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Southern Historical Society Papers, Volume 32. (ed. Reverend J. William Jones) 85 1 Browse Search
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Browsing named entities in Southern Historical Society Papers, Volume 32. (ed. Reverend J. William Jones). You can also browse the collection for Douglas F. Forrest or search for Douglas F. Forrest in all documents.

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Southern Historical Society Papers, Volume 32. (ed. Reverend J. William Jones), chapter 1.22 (search)
He appears to think that the result May have been different had the masterly statecraft of the Hon. R. Barnwell Rhett been Adopted—The Queen, Prince Albert, Palmerston. Cobden and bright for the North, and the negroes, while the Tories warmly approved the cause of the South—The status of France and the views of Napoleon—Sharp criticism of President Davis and his Cabinet. Was it ever before that a nation at its birth was ready with a million young horsemen to ride across its borders as Forrest and Morgan and Mosby rode, gathering arms and blankets and horses for wider range of unparalleled enterprise in the enemy's territory? Was ever invaded nation firm in its foundations to drive back the million young horsemen from the farms of the South! When Robert Barnwell Rhett in masterly statecraft, at the outset, would prepare compensatory treaty rights for the commercial powers of Western Europe in Confederate ports, thus to hold them safe from hostile blockade; and when this measu<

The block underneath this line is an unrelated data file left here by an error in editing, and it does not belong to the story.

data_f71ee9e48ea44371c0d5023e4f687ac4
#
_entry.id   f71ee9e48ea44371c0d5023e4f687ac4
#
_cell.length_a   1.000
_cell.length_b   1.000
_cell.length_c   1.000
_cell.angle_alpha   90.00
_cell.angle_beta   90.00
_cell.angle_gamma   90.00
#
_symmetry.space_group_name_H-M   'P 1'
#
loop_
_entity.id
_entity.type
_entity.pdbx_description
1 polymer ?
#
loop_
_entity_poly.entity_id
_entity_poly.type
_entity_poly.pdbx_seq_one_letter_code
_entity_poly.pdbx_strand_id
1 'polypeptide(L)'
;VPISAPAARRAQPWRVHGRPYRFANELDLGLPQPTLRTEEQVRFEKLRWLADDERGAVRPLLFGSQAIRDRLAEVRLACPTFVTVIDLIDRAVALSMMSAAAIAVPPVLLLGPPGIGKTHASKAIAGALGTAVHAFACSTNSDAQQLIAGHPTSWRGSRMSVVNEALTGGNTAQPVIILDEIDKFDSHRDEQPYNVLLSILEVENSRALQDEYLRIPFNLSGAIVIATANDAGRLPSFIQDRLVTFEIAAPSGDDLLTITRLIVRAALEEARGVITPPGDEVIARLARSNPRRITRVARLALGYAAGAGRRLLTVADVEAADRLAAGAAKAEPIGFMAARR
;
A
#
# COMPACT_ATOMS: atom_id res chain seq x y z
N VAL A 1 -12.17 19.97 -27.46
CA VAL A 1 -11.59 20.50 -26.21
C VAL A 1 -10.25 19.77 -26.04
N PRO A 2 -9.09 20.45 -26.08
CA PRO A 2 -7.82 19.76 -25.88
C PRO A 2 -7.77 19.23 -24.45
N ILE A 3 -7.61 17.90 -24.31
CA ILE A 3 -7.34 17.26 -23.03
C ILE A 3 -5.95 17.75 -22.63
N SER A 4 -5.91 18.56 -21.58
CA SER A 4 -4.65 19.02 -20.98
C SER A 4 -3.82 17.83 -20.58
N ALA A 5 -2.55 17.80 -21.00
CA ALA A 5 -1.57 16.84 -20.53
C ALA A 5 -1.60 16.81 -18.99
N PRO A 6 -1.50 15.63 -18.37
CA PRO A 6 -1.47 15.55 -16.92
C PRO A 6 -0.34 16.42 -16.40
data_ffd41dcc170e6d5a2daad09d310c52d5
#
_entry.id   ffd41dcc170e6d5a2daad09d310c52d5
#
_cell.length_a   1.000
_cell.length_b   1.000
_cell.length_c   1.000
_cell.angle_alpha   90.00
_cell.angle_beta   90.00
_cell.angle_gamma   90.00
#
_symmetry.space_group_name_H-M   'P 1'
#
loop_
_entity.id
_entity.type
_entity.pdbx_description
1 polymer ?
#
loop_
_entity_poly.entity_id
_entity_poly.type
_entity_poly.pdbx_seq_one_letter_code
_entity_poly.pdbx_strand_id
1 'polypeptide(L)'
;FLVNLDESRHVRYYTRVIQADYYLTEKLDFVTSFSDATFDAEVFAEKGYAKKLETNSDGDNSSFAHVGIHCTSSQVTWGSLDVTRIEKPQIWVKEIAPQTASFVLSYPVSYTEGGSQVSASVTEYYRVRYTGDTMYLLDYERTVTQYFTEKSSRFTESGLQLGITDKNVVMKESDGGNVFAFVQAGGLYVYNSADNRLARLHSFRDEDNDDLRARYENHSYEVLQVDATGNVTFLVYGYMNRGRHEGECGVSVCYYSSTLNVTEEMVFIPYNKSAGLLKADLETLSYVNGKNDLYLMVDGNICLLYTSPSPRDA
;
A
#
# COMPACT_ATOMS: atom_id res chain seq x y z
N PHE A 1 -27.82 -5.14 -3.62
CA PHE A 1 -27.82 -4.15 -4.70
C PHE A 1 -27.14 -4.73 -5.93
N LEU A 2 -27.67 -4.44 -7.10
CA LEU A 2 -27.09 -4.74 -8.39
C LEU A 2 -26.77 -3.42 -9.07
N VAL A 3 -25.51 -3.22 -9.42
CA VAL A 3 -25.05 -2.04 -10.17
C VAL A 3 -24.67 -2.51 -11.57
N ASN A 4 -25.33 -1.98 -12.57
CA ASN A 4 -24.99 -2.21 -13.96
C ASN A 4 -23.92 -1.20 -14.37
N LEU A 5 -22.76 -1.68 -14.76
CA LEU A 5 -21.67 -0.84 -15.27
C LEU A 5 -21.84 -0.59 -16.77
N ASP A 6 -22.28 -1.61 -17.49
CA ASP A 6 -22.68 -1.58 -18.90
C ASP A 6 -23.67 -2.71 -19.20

Southern Historical Society Papers, Volume 32. (ed. Reverend J. William Jones), The ironclad ram Virginia-Confederate States Navy, [from the Richmond, Va., News-leader, April 1, 1904.] (search)
hen the Virginia steamed over from Norfolk to engage the Federal fleet, her officers were: Flag officer, Franklin Buchanan; executive, Lieutenant Catesby A. R. Jones; lieutenants, Charles C. Simms, R. D. Minor, Hunter Davidson, J. Taylor Wood, J. R. Eggleston and Walter Butt; midshipmen, Fonte, Marmaduke, Littlepage, Craig, Long and Roote; paymaster, James Semple; surgeon, Dinwiddie B. Phillips; assistant surgeon, Algernon S. Garnett; captain of marines, Reuben Thom; engineers, H. A. Ramsey; acting chief, Tynan, Campbell, Hening, Jack and White; boatswain, Hasker; gunner, Oliver; carpenter, Lindsey; clerk, Arthur Sinclair, Jr.; volunteer aid, Lieutenant Douglas F. Forrest; Confederate States army, Captain Kevill, commanding detachment of Norfolk United Artillery; signal corps, Sergeant Tabb. [Our impression is that this list is incomplete; that Dr. Bennett Wood Green served on the Virginia as assistant surgeon, and the late Virginius Newton of Richmond, as midshipman.—editor.